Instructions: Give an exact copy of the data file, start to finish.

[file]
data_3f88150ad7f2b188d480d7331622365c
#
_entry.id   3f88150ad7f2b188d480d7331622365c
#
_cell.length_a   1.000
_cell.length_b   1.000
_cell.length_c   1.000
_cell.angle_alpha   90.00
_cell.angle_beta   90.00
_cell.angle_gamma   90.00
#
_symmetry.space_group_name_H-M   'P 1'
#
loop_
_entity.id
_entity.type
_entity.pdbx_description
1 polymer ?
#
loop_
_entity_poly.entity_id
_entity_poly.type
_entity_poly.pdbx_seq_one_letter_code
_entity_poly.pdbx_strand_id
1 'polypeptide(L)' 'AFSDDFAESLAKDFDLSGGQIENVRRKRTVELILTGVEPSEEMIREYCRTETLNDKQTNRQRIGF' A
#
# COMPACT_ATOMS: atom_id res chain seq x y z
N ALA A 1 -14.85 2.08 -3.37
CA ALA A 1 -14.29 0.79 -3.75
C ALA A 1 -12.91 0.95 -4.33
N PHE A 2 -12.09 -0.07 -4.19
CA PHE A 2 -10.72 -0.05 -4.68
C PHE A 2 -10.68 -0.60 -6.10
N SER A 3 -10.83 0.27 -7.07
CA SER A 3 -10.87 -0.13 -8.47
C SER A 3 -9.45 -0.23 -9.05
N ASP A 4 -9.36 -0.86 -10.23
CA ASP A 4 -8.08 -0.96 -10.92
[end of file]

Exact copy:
data_3f88150ad7f2b188d480d7331622365c
#
_entry.id   3f88150ad7f2b188d480d7331622365c
#
_cell.length_a   1.000
_cell.length_b   1.000
_cell.length_c   1.000
_cell.angle_alpha   90.00
_cell.angle_beta   90.00
_cell.angle_gamma   90.00
#
_symmetry.space_group_name_H-M   'P 1'
#
loop_
_entity.id
_entity.type
_entity.pdbx_description
1 polymer ?
#
loop_
_entity_poly.entity_id
_entity_poly.type
_entity_poly.pdbx_seq_one_letter_code
_entity_poly.pdbx_strand_id
1 'polypeptide(L)' 'AFSDDFAESLAKDFDLSGGQIENVRRKRTVELILTGVEPSEEMIREYCRTETLNDKQTNRQRIGF' A
#
# COMPACT_ATOMS: atom_id res chain seq x y z
N ALA A 1 -14.85 2.08 -3.37
CA ALA A 1 -14.29 0.79 -3.75
C ALA A 1 -12.91 0.95 -4.33
N PHE A 2 -12.09 -0.07 -4.19
CA PHE A 2 -10.72 -0.05 -4.68
C PHE A 2 -10.68 -0.60 -6.10
N SER A 3 -10.83 0.27 -7.07
CA SER A 3 -10.87 -0.13 -8.47
C SER A 3 -9.45 -0.23 -9.05
N ASP A 4 -9.36 -0.86 -10.23
CA ASP A 4 -8.08 -0.96 -10.92